Project description:Measurement of the activity of human pluripotent stem cell (hPSC)-derived neuronal networks with microelectrode arrays (MEAs) plays an important role in functional in vitro brain modelling and in neurotoxicological screening. The previously reported hPSC-derived neuronal networks do not, however, exhibit repeatable, stable functional network characteristics similar to rodent cortical cultures, making the interpretation of results difficult. In earlier studies, microtunnels have been used both to control and guide cell growth and amplify the axonal signals of rodent neurons. The aim of the current study was to develop tunnel devices that would facilitate signalling and/or signal detection in entire hPSC-derived neuronal networks containing not only axons, but also somata and dendrites. Therefore, MEA-compatible polydimethylsiloxane (PDMS) tunnel devices with 8 different dimensions were created. The hPSC-derived neurons were cultured in the tunnel devices on MEAs, and the spontaneous electrical activity of the networks was measured for 5 weeks. Although the tunnel devices improved the signal-to-noise ratio only by 1.3-fold at best, they significantly increased the percentage of electrodes detecting neuronal activity (52-100%) compared with the controls (27%). Significantly higher spike and burst counts were also obtained using the tunnel devices. Neuronal networks inside the tunnels were amenable to pharmacological manipulation. The results suggest that tunnel devices encompassing the entire neuronal network can increase the measured spontaneous activity in hPSC-derived neuronal networks on MEAs. Therefore, they can increase the efficiency of functional studies of hPSC-derived networks on MEAs.
Project description:Propagation of oscillatory spike firing activity at specific frequencies plays an important role in distributed cortical networks. However, there is limited evidence for how such frequency-specific signals are induced or how the signal spectra of the propagating signals are modulated during across-layer (radial) and inter-areal (tangential) neuronal interactions. To directly evaluate the direction specificity of spectral changes in a spiking cortical network, we selectively photostimulated infragranular excitatory neurons in the rat primary visual cortex (V1) at a supra-threshold level with various frequencies, and recorded local field potentials (LFPs) at the infragranular stimulation site, the cortical surface site immediately above the stimulation site in V1, and cortical surface sites outside V1. We found a significant reduction of LFP powers during radial propagation, especially at high-frequency stimulation conditions. Moreover, low-gamma-band dominant rhythms were transiently induced during radial propagation. Contrastingly, inter-areal LFP propagation, directed to specific cortical sites, accompanied no significant signal reduction nor gamma-band power induction. We propose an anisotropic mechanism for signal processing in the spiking cortical network, in which the neuronal rhythms are locally induced/modulated along the radial direction, and then propagate without distortion via intrinsic horizontal connections for spatiotemporally precise, inter-areal communication.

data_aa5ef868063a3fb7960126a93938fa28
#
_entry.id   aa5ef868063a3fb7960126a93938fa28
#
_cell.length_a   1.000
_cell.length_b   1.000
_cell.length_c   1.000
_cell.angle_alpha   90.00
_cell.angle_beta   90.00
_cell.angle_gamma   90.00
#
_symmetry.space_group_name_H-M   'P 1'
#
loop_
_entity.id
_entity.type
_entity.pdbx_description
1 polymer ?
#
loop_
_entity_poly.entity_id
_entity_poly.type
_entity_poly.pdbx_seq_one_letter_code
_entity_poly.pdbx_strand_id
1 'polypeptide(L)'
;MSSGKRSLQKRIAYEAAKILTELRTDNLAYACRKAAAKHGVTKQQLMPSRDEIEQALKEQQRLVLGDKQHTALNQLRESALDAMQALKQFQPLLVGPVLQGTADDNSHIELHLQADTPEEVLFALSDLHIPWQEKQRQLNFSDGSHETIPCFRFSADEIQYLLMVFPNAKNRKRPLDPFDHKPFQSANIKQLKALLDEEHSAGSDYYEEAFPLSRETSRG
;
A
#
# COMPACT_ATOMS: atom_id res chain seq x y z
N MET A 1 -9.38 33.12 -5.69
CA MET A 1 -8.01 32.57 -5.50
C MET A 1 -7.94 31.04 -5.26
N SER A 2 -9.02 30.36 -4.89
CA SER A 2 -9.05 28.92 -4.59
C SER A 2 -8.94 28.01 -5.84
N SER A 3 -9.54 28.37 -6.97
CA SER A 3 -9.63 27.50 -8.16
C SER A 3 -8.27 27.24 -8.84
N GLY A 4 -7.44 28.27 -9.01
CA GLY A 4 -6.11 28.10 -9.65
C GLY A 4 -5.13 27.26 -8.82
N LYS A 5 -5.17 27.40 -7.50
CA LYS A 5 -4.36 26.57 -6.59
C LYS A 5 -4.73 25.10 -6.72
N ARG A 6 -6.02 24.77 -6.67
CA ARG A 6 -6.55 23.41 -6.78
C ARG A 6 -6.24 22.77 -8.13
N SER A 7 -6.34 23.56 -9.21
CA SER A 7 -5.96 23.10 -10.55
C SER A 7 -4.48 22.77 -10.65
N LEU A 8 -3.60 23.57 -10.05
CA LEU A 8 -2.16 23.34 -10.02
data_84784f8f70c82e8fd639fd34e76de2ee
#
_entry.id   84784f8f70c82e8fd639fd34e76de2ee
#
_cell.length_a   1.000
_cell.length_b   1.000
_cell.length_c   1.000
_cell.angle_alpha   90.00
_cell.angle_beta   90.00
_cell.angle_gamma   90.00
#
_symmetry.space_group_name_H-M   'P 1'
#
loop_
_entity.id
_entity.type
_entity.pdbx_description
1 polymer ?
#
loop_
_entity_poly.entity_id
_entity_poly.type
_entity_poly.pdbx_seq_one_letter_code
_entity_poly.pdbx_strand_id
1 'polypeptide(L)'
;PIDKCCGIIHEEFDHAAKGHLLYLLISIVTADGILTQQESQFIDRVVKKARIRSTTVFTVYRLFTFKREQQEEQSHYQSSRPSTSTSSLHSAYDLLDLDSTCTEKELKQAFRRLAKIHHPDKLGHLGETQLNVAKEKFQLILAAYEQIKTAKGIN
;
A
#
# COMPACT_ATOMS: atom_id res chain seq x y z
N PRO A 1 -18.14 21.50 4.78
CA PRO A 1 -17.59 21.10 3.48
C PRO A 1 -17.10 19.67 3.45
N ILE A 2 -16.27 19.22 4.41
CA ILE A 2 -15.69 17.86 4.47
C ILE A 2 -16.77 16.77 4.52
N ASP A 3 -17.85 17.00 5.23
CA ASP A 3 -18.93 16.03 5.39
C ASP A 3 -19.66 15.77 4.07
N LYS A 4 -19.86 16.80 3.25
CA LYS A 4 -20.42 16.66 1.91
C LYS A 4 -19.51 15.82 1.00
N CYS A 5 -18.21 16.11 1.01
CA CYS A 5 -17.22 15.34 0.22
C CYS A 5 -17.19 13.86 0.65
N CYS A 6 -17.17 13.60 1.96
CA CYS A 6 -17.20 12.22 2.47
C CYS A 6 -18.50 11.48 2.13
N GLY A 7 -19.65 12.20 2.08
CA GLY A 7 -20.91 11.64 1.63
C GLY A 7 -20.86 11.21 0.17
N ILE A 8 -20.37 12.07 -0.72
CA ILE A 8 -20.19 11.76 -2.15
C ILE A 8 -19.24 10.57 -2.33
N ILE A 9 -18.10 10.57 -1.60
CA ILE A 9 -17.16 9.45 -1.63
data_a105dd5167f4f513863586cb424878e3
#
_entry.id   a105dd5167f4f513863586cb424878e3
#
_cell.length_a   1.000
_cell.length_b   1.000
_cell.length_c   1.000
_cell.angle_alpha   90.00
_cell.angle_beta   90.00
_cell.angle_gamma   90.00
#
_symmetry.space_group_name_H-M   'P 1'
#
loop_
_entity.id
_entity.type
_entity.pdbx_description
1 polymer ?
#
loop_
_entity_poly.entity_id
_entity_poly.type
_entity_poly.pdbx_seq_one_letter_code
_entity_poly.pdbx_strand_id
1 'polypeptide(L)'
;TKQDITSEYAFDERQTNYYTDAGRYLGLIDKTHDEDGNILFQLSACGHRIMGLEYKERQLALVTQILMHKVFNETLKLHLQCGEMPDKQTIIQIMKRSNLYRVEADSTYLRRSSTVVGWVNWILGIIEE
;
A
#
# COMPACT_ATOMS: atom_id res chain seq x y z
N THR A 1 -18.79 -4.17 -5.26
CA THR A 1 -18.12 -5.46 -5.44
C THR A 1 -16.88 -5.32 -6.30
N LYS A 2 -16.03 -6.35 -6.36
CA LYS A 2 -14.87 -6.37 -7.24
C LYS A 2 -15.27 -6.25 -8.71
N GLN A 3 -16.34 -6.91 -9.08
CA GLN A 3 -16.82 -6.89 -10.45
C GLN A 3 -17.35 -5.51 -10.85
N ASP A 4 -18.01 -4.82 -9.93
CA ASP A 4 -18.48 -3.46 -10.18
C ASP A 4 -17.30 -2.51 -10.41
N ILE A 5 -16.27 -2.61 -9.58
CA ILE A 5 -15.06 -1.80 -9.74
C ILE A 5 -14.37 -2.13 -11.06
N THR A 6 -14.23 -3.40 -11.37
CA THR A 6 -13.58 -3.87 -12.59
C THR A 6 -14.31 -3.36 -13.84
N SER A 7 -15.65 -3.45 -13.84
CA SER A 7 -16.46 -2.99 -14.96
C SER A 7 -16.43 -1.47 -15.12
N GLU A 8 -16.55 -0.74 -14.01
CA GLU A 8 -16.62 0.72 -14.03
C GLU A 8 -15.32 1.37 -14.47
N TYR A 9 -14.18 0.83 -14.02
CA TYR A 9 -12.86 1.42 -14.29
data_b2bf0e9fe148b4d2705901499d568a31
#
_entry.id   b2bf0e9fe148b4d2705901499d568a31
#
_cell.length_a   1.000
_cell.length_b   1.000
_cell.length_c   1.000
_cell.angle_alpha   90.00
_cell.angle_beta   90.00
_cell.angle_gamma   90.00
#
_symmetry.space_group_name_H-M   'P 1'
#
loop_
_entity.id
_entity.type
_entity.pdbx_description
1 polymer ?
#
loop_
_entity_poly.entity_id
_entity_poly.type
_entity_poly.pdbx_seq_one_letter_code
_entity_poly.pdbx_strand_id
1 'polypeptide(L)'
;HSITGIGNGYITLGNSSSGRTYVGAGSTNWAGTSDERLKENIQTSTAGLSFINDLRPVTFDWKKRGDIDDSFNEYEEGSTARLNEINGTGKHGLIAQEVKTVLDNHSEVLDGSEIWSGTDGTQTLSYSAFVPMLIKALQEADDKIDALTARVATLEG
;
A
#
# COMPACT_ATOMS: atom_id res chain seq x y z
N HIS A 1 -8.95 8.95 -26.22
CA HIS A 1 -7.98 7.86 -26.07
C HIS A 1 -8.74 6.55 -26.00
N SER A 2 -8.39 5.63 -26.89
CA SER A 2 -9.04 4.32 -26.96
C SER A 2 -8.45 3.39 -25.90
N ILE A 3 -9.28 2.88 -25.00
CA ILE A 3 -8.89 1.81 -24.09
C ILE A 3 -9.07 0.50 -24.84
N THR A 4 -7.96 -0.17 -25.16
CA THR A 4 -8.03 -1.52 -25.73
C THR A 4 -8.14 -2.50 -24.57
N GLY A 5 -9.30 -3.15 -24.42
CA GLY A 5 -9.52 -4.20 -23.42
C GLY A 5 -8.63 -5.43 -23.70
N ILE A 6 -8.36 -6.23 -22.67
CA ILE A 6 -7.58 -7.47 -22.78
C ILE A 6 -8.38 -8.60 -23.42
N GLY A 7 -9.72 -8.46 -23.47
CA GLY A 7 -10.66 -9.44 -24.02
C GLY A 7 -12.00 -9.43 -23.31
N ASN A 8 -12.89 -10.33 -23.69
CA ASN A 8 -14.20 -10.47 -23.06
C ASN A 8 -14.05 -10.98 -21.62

Project description:Purkinje neurons are the output cells of the cerebellar cortex and generate spikes in two distinct modes, known as simple and complex spikes. Revealing the point of origin of these action potentials, and how they conduct into local axon collaterals, is important for understanding local and distal neuronal processing and communication. By using a recent improvement in voltage-sensitive dye imaging technique that provided exceptional spatial and temporal resolution, we were able to resolve the region of spike initiation as well as follow spike propagation into axon collaterals for each action potential initiated on single trials. All fast action potentials, for both simple and complex spikes, whether occurring spontaneously or in response to a somatic current pulse or synaptic input, initiated in the axon initial segment. At discharge frequencies of less than approximately 250 Hz, spikes propagated faithfully through the axon and axon collaterals, in a saltatory manner. Propagation failures were only observed for very high frequencies or for the spikelets associated with complex spikes. These results demonstrate that the axon initial segment is a critical decision point in Purkinje cell processing and that the properties of axon branch points are adjusted to maintain faithful transmission.